Showing 28 results

Archival description
Baker, Harold Trevor (1877–1960), politician
Print preview View:

Letter from Venetia Stanley to [Edwin Montagu]

Admiralty Yacht, off Colonsay.—She enjoyed Ardgowan, but the guests at Penrhôs have been dull. While the yacht was at Holyhead she went for walks with Winston, whose opinion of Montagu has improved. She has sailed with them as far as Colonsay, and goes home on Tuesday. Asks about his stay at Hopeman, and discusses Dorothy’s engagement. Some friends will be at Penrhôs when she returns, but afterwards her family will be alone till they leave for Alderley in early October.

Letter from Venetia Stanley to [Edwin Montagu]

Penrhôs, Holyhead.—Refers to his planned visit to Alderley in November, and invites him to Penrhôs later that month to shoot. They leave Penrhôs on the 6th [for Alderley], after which she goes to London and then Hopeman. Benn is still with them. She enjoyed her voyage on the Enchantress very much.

Letter from Venetia Stanley to [Edwin Montagu]

[By the sea, near Wimereux.]—Discusses her varying feelings about her work. Has received his letter [B1/115] and the fruit. Arranges to meet him in Boulogne. Is pleased by his success with his ‘financial swells’. Hopes Bluey won't lose his job. Is seeing Edward tomorrow. Asks him to bring some things from England, and reflects on their day in Cambridge last week.

Letter from Venetia Stanley to [Edwin Montagu]

[The British Hospital, Wimereux.]—(12th.) Is having an uneventful half-day off work, but will see Oliver and Anthony later. Discusses the progress of her injuries. Has dined with Major Hunter. Has received Montagu’s letter. Discusses her decision to remain in Wimereux, and refers to Bluey’s sadness at losing his position. Asks when Diana is coming to France, and about Margot’s attitude towards herself.—(Later.) Describes her evening with Noll and Anthony, and reflects on her moodiness.—(13th.) Feels better.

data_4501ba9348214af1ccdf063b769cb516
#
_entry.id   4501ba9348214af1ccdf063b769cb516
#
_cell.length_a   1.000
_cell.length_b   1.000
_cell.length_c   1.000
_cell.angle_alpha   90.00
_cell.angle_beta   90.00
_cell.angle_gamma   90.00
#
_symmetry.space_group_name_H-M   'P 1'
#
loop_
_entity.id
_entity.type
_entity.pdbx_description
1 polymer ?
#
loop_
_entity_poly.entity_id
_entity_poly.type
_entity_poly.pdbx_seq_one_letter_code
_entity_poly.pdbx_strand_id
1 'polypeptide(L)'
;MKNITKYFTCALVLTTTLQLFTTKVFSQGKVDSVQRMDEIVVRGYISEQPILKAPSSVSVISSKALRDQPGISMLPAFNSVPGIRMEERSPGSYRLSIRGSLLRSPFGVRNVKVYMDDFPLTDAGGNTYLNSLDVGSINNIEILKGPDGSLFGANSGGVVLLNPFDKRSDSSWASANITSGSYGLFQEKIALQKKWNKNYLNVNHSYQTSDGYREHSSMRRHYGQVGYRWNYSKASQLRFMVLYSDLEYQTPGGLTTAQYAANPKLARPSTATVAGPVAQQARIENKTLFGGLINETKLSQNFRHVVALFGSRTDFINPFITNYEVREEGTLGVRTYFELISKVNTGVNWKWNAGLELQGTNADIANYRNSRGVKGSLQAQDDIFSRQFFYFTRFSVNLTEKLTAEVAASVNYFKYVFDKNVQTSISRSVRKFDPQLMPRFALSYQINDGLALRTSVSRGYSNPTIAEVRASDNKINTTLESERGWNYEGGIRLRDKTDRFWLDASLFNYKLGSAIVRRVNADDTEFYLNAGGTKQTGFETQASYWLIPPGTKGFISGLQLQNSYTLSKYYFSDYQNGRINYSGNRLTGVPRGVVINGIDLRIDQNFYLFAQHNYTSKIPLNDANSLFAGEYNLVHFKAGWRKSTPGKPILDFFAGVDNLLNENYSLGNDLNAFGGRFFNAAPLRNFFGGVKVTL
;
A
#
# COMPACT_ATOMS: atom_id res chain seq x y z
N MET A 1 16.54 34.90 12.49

Letter from Venetia Montagu to [Edwin Montagu]

The Manor House, Mells, Frome.—‘I see in the papers that your worst fears were realised, I wonder if you had them with you all today as well.’ Asquith’s speech [at Ladybank] was not very good. Discusses her companions at Mells and a chandelier she saw in Bath. Asks him to inquire about Frida at the H[ome] O[ffice]. Has heard that the new War Secretary will be Lord Derby. Sends domestic instructions and inquiries.

Letter from Venetia Montagu to [Edwin Montagu]

The Manor House, Mells, Frome.—Thanks him for his letter and telegram; it doesn’t matter about Frida. She gathers that Montagu did not stay with Bill, and that his expedition was rather unsuccessful. Has been shopping in Frome. Asks whether he minds others coming with them to Dorchester. Haldane has heard that Lloyd George is going to the War Office. Asks him to telegraph the time of his arrival at Salisbury.

Letter from Venetia Montagu to Edwin Montagu

In the train from Folkestone.—(20 Oct.) Has learnt of his safe arrival at Boulogne. Hopes that Alan and Kisch will prove more competent than expected.